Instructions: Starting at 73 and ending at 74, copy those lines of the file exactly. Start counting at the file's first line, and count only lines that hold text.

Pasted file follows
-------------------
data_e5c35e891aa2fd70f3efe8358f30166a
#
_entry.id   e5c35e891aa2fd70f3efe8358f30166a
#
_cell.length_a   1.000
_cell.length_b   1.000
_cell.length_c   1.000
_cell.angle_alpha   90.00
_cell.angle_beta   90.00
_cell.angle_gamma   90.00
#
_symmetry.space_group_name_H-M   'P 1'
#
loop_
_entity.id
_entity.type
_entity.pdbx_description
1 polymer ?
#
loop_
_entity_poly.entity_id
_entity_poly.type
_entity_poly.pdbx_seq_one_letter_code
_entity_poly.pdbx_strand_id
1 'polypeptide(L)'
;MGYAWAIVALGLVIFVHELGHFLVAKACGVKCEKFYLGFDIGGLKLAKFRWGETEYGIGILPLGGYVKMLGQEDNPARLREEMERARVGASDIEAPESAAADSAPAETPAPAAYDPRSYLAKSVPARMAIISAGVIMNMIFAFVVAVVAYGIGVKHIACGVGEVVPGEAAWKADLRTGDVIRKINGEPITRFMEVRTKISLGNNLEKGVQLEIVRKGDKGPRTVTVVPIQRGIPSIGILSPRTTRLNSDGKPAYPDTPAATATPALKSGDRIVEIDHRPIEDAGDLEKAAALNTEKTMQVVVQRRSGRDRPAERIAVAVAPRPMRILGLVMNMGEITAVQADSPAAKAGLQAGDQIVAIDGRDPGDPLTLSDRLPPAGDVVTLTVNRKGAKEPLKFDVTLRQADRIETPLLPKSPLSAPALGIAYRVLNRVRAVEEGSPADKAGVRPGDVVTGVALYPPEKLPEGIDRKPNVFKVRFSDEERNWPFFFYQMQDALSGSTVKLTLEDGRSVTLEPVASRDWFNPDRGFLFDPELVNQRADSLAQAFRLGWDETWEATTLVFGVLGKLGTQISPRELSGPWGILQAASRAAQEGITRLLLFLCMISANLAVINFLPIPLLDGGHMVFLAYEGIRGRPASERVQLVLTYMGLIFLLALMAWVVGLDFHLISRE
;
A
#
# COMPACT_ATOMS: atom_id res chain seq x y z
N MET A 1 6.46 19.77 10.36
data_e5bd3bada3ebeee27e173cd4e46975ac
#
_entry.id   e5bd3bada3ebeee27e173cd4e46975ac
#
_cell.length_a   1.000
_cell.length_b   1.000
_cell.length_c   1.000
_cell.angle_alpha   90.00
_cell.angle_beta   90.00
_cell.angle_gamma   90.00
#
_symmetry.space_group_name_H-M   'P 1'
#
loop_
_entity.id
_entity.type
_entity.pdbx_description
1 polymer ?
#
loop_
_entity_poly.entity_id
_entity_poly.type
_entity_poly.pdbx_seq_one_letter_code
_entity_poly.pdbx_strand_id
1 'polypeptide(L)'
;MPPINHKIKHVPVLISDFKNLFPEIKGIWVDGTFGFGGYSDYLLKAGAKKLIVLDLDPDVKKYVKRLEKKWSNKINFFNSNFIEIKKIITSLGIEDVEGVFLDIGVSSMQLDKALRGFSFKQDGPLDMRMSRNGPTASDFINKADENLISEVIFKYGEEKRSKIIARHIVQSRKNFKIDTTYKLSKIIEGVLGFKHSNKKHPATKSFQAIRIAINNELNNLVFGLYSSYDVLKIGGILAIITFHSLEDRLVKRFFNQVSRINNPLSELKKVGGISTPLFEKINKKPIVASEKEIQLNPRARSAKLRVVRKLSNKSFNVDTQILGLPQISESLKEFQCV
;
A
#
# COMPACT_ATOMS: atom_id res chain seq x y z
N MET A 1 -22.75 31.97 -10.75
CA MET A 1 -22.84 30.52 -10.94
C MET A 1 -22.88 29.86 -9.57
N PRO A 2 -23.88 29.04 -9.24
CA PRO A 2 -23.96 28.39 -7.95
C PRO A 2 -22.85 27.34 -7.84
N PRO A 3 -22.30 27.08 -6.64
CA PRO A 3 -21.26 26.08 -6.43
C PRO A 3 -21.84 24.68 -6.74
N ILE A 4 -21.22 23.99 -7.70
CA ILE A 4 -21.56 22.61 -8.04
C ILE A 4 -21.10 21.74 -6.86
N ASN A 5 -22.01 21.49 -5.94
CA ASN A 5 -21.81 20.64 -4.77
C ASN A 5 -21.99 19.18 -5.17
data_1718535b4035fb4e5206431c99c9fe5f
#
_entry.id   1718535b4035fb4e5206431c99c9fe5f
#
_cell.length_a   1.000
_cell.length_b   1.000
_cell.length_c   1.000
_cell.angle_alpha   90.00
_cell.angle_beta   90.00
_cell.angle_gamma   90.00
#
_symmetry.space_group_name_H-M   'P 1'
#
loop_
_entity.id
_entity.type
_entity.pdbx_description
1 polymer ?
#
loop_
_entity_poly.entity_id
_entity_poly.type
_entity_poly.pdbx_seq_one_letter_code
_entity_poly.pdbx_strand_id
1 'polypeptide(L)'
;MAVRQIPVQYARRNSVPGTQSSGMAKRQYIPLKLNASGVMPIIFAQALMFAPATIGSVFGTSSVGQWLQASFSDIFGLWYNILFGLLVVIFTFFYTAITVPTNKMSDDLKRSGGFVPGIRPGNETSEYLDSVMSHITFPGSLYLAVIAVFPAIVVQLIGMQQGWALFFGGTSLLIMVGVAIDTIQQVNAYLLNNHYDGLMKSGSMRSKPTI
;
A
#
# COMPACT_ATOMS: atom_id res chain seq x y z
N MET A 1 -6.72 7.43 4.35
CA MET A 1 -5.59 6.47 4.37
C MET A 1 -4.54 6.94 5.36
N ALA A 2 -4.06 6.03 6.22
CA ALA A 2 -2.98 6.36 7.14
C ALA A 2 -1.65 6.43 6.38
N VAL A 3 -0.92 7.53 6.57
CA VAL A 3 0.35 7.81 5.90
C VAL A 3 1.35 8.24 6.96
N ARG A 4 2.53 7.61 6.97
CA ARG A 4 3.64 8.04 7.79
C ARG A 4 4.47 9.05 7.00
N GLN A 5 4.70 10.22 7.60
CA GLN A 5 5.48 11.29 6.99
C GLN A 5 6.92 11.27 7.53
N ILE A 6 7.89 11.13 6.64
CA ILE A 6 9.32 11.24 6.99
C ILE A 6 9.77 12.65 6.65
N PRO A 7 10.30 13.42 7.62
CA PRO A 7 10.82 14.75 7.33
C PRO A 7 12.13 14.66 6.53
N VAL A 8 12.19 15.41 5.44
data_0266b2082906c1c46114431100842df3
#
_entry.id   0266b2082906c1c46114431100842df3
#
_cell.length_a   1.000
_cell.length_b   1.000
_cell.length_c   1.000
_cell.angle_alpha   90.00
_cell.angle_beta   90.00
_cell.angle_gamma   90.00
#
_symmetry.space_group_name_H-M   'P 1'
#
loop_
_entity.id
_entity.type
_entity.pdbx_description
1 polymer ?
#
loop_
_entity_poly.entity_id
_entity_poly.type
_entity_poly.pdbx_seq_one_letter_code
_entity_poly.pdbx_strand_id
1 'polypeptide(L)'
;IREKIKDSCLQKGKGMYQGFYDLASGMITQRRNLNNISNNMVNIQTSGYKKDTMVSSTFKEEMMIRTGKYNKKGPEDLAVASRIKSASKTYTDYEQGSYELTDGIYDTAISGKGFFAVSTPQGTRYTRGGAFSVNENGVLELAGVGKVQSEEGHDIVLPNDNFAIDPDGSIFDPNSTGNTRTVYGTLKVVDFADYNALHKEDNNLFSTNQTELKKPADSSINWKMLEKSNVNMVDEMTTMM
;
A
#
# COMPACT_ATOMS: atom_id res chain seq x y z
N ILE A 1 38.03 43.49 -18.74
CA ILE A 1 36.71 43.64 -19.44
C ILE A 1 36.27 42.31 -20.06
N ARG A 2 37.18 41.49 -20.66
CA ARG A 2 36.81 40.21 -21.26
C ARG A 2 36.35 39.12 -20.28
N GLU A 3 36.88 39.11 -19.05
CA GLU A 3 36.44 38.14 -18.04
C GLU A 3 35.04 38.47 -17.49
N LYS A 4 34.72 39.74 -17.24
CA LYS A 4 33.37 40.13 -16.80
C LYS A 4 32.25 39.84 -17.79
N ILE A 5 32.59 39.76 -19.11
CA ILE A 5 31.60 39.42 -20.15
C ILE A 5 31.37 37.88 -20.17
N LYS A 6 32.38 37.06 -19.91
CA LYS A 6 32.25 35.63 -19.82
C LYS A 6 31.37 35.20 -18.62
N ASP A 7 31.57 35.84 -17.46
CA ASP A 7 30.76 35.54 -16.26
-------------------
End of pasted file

C ILE A 4 -21.10 21.74 -6.86
N ASN A 5 -22.01 21.49 -5.94